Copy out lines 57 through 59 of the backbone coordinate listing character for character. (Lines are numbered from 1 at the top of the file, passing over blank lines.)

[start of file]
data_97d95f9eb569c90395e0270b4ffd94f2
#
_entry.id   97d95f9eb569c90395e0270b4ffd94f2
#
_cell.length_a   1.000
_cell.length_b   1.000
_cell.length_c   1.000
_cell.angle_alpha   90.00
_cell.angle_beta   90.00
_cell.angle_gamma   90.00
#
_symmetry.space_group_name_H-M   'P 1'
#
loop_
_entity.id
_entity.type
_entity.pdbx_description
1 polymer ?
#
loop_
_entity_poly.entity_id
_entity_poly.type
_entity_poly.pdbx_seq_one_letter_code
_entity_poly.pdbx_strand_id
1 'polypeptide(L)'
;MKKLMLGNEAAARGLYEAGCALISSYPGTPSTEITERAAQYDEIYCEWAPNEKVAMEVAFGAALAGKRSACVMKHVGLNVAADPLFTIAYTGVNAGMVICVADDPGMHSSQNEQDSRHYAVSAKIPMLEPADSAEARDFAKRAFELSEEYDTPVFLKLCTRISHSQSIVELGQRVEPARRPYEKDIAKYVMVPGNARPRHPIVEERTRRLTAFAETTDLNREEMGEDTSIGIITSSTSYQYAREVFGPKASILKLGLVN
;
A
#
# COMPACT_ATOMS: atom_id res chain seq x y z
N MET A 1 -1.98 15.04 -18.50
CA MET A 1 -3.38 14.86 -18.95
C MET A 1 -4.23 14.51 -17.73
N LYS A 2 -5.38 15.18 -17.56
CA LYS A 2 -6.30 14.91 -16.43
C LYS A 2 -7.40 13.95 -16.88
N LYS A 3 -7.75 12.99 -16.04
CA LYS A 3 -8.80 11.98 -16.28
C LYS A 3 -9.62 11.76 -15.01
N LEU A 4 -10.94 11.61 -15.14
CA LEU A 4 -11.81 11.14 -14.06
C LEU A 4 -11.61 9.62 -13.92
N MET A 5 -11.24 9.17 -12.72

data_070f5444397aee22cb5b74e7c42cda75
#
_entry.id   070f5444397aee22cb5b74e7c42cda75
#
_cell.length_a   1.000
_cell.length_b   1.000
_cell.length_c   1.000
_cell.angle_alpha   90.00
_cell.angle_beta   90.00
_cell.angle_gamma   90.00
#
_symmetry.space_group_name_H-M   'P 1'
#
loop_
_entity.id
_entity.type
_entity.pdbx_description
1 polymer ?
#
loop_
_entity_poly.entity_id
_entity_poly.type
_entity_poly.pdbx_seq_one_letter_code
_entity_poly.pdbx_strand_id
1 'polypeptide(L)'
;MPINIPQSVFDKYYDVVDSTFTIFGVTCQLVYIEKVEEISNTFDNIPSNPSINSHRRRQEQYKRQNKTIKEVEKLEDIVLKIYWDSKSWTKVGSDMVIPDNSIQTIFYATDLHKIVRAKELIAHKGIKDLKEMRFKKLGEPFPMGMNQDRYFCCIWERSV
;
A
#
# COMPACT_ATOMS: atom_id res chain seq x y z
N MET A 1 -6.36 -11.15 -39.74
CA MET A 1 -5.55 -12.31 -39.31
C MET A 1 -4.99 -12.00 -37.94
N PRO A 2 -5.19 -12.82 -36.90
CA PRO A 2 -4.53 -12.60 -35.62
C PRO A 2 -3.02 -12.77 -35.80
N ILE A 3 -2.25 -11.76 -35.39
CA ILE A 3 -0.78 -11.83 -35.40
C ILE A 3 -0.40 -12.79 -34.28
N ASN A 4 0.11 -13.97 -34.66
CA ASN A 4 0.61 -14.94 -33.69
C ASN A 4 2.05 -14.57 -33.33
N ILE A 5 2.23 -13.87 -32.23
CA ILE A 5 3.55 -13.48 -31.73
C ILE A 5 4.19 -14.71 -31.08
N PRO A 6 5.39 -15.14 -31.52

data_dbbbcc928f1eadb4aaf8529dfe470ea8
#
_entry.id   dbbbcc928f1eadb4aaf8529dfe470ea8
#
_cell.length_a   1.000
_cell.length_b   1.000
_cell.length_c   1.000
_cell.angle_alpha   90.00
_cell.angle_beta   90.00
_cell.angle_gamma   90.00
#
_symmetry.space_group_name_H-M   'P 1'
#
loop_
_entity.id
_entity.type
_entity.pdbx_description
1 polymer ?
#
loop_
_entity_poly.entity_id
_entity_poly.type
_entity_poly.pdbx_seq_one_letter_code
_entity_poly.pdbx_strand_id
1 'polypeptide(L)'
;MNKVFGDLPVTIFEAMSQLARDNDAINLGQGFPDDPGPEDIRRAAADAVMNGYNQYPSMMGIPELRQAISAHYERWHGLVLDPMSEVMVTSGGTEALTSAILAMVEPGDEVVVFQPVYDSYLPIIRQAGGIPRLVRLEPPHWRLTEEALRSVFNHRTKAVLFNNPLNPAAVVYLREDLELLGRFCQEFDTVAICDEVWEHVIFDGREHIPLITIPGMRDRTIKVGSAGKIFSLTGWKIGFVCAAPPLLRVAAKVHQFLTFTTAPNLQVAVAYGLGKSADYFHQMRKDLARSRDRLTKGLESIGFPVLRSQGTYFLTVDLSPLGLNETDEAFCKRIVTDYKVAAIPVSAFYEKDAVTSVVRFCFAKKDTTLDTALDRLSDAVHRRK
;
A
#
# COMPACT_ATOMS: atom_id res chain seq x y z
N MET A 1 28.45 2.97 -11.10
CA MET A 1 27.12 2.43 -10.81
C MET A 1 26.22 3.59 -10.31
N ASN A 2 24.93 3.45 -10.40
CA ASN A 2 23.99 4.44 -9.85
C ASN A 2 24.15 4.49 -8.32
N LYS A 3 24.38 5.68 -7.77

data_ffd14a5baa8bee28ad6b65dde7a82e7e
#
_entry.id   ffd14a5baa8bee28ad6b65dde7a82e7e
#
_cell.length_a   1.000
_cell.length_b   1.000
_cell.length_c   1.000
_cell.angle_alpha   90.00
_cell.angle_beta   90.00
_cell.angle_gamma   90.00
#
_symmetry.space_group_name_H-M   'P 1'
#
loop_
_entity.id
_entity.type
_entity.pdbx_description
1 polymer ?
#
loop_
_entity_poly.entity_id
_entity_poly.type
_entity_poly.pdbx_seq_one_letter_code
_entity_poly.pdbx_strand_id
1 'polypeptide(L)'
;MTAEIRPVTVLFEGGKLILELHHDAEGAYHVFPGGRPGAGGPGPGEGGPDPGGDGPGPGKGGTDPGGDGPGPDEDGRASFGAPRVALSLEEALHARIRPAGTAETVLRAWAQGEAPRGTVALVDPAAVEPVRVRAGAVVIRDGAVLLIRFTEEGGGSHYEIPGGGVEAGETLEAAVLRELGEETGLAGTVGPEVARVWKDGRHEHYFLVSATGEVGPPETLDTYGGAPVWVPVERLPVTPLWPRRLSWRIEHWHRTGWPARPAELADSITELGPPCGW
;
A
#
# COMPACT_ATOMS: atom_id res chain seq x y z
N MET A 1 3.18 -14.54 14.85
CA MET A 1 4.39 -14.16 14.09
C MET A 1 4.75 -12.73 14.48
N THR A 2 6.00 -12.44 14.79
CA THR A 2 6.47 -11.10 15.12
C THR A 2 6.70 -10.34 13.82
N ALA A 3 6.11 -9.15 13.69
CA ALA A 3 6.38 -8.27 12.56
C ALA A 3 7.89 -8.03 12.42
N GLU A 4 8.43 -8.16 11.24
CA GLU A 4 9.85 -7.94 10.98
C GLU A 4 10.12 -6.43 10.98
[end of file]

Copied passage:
loop_
_entity.id
_entity.type